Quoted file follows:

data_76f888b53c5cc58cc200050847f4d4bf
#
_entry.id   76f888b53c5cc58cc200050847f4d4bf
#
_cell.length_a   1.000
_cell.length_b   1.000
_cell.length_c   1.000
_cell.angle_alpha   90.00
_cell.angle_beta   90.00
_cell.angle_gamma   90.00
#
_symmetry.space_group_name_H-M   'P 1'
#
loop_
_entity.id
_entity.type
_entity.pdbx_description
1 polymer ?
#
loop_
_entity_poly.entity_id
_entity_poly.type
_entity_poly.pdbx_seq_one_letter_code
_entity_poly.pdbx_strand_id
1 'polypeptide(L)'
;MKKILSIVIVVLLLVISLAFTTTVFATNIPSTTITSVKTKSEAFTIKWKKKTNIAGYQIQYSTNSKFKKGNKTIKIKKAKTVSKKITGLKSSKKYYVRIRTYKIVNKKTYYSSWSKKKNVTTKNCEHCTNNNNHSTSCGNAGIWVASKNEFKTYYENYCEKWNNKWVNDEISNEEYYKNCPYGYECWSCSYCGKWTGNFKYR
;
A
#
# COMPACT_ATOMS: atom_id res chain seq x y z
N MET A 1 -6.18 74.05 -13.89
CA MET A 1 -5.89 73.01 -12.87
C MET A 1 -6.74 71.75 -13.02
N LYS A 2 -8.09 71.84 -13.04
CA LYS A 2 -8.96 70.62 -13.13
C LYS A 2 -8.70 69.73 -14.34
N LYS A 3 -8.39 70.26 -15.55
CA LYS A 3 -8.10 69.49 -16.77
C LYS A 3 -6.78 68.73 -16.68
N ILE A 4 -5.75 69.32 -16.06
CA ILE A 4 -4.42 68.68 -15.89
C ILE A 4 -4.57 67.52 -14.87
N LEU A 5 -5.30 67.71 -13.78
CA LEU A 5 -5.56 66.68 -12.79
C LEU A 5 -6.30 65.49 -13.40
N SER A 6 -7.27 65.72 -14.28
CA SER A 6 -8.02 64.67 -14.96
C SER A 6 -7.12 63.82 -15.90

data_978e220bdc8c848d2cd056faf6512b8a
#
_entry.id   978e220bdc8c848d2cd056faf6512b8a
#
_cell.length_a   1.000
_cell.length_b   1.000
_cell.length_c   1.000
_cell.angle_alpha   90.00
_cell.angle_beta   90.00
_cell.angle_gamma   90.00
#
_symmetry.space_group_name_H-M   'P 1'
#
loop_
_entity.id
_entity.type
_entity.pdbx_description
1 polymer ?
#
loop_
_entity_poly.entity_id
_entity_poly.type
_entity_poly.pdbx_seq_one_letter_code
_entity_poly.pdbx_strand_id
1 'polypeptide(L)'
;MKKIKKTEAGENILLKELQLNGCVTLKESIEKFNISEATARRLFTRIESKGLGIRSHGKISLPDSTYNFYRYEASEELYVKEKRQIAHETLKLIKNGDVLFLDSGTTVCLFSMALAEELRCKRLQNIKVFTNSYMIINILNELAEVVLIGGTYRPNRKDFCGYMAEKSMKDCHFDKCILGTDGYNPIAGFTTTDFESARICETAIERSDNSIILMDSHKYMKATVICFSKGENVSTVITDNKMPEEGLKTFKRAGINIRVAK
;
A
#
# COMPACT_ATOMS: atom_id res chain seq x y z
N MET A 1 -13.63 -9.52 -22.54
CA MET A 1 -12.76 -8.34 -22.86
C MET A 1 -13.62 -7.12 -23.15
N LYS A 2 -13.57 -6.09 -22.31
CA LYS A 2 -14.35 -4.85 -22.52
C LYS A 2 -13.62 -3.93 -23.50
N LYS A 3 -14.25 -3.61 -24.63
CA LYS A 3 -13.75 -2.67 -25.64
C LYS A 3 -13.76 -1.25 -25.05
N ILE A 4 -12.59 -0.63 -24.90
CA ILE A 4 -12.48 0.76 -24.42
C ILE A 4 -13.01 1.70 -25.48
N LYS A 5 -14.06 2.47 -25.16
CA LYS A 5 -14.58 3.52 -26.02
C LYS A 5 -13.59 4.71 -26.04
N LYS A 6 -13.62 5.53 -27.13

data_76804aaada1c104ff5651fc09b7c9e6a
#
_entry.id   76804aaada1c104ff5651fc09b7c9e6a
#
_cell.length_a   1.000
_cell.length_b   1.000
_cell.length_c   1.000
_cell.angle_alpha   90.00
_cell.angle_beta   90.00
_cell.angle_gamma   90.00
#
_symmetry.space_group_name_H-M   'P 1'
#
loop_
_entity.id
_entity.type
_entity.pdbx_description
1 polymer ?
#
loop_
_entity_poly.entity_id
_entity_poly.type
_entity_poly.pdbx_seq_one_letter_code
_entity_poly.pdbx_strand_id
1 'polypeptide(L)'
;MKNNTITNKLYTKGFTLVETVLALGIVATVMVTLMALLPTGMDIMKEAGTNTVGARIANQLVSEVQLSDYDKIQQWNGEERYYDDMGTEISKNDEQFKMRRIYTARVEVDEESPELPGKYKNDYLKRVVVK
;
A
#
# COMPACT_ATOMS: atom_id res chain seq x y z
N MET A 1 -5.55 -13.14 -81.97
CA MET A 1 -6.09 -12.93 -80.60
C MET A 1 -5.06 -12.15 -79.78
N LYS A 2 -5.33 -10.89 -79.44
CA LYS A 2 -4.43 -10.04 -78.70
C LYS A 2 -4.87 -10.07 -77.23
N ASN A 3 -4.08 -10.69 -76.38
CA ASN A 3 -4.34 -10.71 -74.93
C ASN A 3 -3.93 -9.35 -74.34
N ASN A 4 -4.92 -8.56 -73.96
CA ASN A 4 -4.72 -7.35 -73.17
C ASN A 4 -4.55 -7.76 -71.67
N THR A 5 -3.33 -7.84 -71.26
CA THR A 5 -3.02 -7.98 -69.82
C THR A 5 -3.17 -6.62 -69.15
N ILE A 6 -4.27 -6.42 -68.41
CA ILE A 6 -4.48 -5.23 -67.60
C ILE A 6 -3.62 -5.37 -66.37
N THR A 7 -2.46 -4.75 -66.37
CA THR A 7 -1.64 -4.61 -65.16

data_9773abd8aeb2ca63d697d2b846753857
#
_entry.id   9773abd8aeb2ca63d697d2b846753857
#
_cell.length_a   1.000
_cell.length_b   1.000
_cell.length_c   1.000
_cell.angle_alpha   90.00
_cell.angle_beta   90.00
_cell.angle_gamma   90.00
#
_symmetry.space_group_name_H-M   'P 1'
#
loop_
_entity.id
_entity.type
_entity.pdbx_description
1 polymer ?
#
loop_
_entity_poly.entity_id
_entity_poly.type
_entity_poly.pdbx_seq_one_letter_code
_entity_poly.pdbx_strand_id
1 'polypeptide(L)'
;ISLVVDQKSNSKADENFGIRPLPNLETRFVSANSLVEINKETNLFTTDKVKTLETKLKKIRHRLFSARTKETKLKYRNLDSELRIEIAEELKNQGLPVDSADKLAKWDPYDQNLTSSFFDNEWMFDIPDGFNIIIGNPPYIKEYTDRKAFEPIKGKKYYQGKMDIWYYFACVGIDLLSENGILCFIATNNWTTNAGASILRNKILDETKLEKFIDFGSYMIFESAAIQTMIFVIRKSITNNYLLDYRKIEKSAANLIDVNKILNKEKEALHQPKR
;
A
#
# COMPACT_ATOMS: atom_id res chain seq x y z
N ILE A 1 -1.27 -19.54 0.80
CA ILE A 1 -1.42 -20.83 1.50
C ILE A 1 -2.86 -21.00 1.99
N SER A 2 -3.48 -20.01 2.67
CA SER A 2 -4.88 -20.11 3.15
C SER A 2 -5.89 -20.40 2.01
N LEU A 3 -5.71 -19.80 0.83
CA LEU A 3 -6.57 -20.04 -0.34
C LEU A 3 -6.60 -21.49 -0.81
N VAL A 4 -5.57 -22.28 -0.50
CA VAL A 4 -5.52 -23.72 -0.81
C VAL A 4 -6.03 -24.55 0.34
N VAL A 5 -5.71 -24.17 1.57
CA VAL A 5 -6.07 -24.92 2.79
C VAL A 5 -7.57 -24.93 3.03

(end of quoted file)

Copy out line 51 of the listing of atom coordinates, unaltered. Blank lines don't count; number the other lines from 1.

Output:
_entry.id   978e220bdc8c848d2cd056faf6512b8a